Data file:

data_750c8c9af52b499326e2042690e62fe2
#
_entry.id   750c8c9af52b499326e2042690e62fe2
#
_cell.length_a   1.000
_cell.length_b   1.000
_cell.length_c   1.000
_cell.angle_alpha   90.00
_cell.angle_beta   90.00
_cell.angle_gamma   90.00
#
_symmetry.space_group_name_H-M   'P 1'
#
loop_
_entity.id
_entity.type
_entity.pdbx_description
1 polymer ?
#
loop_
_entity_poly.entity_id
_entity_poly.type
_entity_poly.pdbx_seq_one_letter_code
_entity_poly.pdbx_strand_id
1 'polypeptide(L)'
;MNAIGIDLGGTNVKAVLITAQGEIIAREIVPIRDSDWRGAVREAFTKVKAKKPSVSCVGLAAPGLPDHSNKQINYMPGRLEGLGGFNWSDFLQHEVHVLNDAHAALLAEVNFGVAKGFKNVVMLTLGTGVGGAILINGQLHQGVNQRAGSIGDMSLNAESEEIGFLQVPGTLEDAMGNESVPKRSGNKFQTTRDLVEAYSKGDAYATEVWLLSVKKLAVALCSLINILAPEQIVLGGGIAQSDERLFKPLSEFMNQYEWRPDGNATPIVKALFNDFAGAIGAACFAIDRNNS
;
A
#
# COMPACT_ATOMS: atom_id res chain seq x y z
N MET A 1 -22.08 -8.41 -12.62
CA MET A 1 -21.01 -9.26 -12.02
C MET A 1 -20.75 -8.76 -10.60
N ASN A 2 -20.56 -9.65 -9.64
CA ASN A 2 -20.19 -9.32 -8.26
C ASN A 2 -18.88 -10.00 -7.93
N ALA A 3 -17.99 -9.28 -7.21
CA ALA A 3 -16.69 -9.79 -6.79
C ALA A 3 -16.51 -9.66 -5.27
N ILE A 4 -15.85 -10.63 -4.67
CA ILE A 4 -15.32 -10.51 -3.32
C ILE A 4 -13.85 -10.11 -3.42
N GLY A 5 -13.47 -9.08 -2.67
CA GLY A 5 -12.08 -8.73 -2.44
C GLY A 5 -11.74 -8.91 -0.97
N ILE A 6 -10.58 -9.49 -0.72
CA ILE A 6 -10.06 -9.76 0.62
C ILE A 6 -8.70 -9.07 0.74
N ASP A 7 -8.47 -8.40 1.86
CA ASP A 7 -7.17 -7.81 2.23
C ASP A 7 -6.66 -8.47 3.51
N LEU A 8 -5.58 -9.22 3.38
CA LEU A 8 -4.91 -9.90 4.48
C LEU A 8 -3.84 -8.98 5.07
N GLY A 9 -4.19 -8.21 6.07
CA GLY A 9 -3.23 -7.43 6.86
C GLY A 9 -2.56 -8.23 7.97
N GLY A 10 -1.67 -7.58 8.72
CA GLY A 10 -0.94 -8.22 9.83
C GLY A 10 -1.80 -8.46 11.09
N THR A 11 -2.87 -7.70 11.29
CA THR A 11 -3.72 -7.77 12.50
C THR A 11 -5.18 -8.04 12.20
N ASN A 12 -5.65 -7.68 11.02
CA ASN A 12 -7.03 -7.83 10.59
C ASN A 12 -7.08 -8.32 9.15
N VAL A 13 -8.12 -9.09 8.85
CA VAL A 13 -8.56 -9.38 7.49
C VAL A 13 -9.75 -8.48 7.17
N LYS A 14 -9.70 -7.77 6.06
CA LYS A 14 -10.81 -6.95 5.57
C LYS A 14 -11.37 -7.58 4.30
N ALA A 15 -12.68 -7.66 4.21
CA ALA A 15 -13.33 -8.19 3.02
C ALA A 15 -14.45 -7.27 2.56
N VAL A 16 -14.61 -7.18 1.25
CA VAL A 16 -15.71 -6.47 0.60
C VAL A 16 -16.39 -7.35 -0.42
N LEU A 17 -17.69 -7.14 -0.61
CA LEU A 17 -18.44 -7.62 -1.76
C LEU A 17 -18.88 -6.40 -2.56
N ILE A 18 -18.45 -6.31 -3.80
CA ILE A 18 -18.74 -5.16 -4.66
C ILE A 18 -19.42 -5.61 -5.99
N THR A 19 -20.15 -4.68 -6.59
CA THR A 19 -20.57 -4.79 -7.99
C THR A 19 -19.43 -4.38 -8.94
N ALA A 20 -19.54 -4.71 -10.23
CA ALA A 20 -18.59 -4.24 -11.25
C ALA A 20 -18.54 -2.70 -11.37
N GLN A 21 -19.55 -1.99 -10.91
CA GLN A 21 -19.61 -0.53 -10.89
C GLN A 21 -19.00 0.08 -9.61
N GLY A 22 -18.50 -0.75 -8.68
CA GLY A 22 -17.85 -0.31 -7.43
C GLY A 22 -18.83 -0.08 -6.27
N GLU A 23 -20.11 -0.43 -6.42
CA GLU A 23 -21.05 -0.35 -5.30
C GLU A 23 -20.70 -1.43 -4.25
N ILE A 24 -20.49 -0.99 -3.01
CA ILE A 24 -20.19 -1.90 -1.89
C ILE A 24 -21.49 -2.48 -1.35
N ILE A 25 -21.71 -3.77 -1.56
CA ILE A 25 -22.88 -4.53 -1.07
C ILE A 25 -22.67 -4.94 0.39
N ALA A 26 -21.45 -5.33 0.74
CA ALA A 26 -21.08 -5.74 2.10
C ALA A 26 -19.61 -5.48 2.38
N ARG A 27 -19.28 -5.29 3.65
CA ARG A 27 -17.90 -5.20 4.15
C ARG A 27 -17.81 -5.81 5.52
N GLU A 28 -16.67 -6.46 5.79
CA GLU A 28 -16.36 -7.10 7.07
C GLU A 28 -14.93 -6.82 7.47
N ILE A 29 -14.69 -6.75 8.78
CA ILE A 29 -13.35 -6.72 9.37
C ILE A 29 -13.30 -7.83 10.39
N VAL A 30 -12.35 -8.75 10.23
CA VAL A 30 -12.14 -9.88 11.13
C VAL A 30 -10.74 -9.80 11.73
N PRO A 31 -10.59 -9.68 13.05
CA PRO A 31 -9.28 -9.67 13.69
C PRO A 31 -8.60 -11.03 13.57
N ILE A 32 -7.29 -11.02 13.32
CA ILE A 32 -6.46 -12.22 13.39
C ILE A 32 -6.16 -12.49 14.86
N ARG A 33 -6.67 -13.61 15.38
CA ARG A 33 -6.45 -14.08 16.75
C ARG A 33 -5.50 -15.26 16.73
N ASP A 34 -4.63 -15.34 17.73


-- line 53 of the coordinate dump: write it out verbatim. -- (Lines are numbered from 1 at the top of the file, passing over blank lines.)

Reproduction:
CA LEU A 8 -4.91 -9.90 4.48